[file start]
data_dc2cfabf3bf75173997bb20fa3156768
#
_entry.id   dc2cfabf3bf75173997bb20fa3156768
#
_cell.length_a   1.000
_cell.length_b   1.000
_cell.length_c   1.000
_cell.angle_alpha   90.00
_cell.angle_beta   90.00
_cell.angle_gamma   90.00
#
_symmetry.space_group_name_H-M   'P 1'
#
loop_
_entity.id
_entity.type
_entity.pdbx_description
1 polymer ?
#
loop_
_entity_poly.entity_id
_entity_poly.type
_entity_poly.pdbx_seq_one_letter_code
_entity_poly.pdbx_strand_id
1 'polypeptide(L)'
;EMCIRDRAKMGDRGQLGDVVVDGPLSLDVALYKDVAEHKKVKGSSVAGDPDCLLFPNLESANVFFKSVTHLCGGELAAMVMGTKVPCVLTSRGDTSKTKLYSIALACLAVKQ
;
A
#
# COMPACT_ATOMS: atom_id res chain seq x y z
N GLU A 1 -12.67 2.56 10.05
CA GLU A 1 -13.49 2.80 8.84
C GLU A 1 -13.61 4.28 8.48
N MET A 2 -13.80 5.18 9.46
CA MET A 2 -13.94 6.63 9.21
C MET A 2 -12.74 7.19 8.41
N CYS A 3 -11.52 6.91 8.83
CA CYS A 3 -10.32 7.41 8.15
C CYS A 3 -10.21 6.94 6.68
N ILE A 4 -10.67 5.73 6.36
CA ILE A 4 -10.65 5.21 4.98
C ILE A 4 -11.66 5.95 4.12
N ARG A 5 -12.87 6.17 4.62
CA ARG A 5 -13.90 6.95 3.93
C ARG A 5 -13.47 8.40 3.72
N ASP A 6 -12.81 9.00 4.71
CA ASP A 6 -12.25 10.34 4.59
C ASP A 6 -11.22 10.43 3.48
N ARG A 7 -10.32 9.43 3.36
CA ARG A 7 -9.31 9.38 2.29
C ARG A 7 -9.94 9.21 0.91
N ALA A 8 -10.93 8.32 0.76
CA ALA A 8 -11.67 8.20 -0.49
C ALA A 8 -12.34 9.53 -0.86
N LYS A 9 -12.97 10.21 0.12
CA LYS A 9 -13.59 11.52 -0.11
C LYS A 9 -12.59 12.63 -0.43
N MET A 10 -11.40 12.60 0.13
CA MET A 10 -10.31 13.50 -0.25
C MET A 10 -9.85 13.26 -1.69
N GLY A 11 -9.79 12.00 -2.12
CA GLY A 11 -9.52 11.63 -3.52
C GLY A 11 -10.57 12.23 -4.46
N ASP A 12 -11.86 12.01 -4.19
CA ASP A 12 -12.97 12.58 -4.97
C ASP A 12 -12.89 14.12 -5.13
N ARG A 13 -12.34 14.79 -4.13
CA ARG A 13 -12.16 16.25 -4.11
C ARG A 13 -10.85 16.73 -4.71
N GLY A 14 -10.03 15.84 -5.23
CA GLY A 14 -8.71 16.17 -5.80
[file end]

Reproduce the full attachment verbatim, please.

data_dc2cfabf3bf75173997bb20fa3156768
#
_entry.id   dc2cfabf3bf75173997bb20fa3156768
#
_cell.length_a   1.000
_cell.length_b   1.000
_cell.length_c   1.000
_cell.angle_alpha   90.00
_cell.angle_beta   90.00
_cell.angle_gamma   90.00
#
_symmetry.space_group_name_H-M   'P 1'
#
loop_
_entity.id
_entity.type
_entity.pdbx_description
1 polymer ?
#
loop_
_entity_poly.entity_id
_entity_poly.type
_entity_poly.pdbx_seq_one_letter_code
_entity_poly.pdbx_strand_id
1 'polypeptide(L)'
;EMCIRDRAKMGDRGQLGDVVVDGPLSLDVALYKDVAEHKKVKGSSVAGDPDCLLFPNLESANVFFKSVTHLCGGELAAMVMGTKVPCVLTSRGDTSKTKLYSIALACLAVKQ
;
A
#
# COMPACT_ATOMS: atom_id res chain seq x y z
N GLU A 1 -12.67 2.56 10.05
CA GLU A 1 -13.49 2.80 8.84
C GLU A 1 -13.61 4.28 8.48
N MET A 2 -13.80 5.18 9.46
CA MET A 2 -13.94 6.63 9.21
C MET A 2 -12.74 7.19 8.41
N CYS A 3 -11.52 6.91 8.83
CA CYS A 3 -10.32 7.41 8.15
C CYS A 3 -10.21 6.94 6.68
N ILE A 4 -10.67 5.73 6.36
CA ILE A 4 -10.65 5.21 4.98
C ILE A 4 -11.66 5.95 4.12
N ARG A 5 -12.87 6.17 4.62
CA ARG A 5 -13.90 6.95 3.93
C ARG A 5 -13.47 8.40 3.72
N ASP A 6 -12.81 9.00 4.71
CA ASP A 6 -12.25 10.34 4.59
C ASP A 6 -11.22 10.43 3.48
N ARG A 7 -10.32 9.43 3.36
CA ARG A 7 -9.31 9.38 2.29
C ARG A 7 -9.94 9.21 0.91
N ALA A 8 -10.93 8.32 0.76
CA ALA A 8 -11.67 8.20 -0.49
C ALA A 8 -12.34 9.53 -0.86
N LYS A 9 -12.97 10.21 0.12
CA LYS A 9 -13.59 11.52 -0.11
C LYS A 9 -12.59 12.63 -0.43
N MET A 10 -11.40 12.60 0.13
CA MET A 10 -10.31 13.50 -0.25
C MET A 10 -9.85 13.26 -1.69
N GLY A 11 -9.79 12.00 -2.12
CA GLY A 11 -9.52 11.63 -3.52
C GLY A 11 -10.57 12.23 -4.46
N ASP A 12 -11.86 12.01 -4.19
CA ASP A 12 -12.97 12.58 -4.97
C ASP A 12 -12.89 14.12 -5.13
N ARG A 13 -12.34 14.79 -4.13
CA ARG A 13 -12.16 16.25 -4.11
C ARG A 13 -10.85 16.73 -4.71
N GLY A 14 -10.03 15.84 -5.23
CA GLY A 14 -8.71 16.17 -5.80